Caution becomes the standard
I’ve already said that if you drew a line for the amount of freedom of expression granted in the UK over time, the line would now be dipping. At present there are at least 10 areas of law which pull down this line, making the areas journalists should write and talk about smaller and smaller. Journalists are losing the contest.
English libel is the harshest in Europe. US courts will no longer look at the decision of English libel courts as they are so far out of step with the defence of freedom of speech. The libel laws can be used preemptivly. Recently a banker appointed a leading libel lawyers before any allegedly libellous material was published in order to defend his good name. Also, it can and has been used by rogues to cower the press: Robert Maxwell was a past master at this.
This growing law curtails the right to quote extensively from other sources as information is treated more and more like property. The arguments about copyright rage on. One side says that copyright encloses the creative commons, depressing the creativity of us al. The other side says it wants a return on the content it was generated or paid to be generated.
The UK state is one of the most secretive in a democracy. Actions taken by the executive are bound up in the red tape secrecy. The FoI Act has had only a marginal impact on this tradition. As Peter Gillman, the veteran investigative reporter, ex-Insight on the Sunday Times, says: “The jury is still out on whether the FoI will bring a significant change in the culture of secrecy affecting British government. So far we have seen the FoI’s effect mostly in the battle to secure historical documents, with a mix of victories and setbacks. I suspect that government figures are now altering their practices so as to avoid embarrassing FoI disclosures in future, rather than responding to a climate of greater openness. The traditions of secrecy are so far engrained in Whitehall practices that it will take more than the FoI to reverse them.”
The country has had a confidentiality law since the 1840s and it is used to silence potential publication.
Local and regional papers have to battle every day to fully report courts and often find the balance is weighed against them by judges. And one third of the High Court – the family division – deliberates behind closed doors just as did the old Star Chamber. There is some discussion about opening up the family courts. But as soon as it is raised government ministers have pointed to the concerns of child charities and voluntary groups about the privacy of children. It seems more than likely to us that any opening up the family court would be trumped or severally restricted by the growing concern about privacy.
It is an offence to make or publish statements which are likely to create racial hatred.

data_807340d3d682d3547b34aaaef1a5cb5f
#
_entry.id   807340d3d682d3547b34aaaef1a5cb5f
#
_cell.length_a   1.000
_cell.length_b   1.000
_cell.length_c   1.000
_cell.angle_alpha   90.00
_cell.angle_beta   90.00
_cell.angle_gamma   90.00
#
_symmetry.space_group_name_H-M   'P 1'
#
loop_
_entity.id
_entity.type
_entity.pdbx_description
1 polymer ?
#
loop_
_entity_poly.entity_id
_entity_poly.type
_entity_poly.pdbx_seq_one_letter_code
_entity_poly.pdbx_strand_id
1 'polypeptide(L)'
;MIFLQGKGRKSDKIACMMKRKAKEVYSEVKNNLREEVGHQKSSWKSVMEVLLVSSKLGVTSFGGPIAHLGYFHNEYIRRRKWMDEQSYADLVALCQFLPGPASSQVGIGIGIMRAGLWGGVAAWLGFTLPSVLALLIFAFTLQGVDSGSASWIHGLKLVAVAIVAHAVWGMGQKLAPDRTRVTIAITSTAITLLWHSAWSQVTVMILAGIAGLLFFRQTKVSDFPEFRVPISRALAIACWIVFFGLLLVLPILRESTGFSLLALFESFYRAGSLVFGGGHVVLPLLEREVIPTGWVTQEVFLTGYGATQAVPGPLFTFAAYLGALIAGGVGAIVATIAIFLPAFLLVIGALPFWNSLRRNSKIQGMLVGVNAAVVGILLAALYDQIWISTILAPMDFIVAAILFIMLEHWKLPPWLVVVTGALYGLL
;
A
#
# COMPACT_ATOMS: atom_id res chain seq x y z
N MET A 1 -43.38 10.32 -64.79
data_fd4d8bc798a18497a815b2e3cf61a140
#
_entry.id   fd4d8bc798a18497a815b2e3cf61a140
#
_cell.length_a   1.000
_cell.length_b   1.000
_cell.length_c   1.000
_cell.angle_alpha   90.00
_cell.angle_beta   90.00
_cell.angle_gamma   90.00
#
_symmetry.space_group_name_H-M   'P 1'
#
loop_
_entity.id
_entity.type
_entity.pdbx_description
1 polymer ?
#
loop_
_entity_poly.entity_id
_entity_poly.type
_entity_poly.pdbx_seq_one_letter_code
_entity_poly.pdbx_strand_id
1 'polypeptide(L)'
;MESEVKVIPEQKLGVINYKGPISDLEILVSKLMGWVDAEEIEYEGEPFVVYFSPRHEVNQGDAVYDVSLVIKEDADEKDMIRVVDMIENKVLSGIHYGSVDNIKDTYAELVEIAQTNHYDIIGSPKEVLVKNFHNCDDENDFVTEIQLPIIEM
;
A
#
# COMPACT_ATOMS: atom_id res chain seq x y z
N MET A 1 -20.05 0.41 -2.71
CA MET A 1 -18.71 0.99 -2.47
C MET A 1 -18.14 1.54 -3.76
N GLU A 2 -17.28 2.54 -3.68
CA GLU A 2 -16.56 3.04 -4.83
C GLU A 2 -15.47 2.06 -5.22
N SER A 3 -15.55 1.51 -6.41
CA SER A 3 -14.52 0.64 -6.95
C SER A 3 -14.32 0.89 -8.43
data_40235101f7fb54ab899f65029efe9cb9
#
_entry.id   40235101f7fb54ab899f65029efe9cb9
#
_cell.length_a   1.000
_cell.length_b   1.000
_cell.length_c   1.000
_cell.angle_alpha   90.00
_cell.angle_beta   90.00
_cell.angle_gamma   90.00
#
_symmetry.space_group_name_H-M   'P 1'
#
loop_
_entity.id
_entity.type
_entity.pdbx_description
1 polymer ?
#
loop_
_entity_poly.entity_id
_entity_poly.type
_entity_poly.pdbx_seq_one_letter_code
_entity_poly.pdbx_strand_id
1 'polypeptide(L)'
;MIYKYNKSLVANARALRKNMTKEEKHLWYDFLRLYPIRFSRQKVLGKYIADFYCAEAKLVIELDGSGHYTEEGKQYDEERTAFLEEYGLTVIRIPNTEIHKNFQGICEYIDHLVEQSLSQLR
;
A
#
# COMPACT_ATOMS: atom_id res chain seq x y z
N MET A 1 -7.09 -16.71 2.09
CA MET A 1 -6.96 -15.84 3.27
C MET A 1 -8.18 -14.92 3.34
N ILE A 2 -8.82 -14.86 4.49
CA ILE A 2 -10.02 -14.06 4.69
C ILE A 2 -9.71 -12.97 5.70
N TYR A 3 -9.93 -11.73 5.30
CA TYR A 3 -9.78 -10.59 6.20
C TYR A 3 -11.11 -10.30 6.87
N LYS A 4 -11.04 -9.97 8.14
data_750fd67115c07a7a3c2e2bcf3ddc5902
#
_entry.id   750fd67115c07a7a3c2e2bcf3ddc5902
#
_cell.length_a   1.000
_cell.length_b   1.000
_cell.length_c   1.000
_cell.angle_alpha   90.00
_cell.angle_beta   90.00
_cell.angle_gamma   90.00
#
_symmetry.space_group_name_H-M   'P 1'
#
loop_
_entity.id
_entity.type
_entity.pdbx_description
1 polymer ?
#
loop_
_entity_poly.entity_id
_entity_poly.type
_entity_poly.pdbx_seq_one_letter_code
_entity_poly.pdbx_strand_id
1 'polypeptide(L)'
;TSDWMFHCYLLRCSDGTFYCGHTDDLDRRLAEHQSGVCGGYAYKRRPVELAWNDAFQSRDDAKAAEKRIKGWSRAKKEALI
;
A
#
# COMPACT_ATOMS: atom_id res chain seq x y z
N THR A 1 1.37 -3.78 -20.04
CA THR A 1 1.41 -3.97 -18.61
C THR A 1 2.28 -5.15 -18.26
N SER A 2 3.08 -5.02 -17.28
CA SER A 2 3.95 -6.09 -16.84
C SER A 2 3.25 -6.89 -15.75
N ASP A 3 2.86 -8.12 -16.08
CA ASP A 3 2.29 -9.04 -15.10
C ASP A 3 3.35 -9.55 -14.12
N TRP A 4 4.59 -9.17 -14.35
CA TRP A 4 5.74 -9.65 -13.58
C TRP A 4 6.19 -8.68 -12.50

It is now an offence to make statements intended to create religious hatred.
Under aged offenders
It is an offence to publish the identities of under-aged accused and offenders.
Alleged rape victim
It is an offence to publish the identities of those making accusations of rape, even if the accusations are proven false.
There is a growing law of privacy in this country, triggered by the same Human Rights Act which formally stated the freedom of expression. As a High Court judge has recently said: “There is a balance between, on the one hand, freedom of expression and the interest of the public to receive information, and, on the other, the legitimate expectations of citizens to have their privacy protected. The shift is towards privacy.”
Some of these restrictions may have been passed with the best of intentions. For example, racial hatred needs to be fought. But the intentions of legislators are unimportant; it is the affect it has which matters. We see a steady erosion of the area where journalists can work. Journalists and publishers take these increasing restrictions seriously. Indeed, we see an increasing mood of caution in UK media. Caution is the watchword in many publications with a steady drip drip of damages and legal fees coming out of the budgets of publications, forcing some into bankruptcy and restricting the budgets of others.
But what of Private Eye you ask? Is this not the type of courageous journalism you are proposing. Yes it is. And the Eye proves our case. Perhaps as much a third of the turnover of this small, underfunded ,under staffed fortnightly goes on legal fees. And where does the Eye get many of its stories from? From journalists on larger-circulation and better-funded and -staffed publications who cannot get the story into their own publication because of this mood of caution among editors.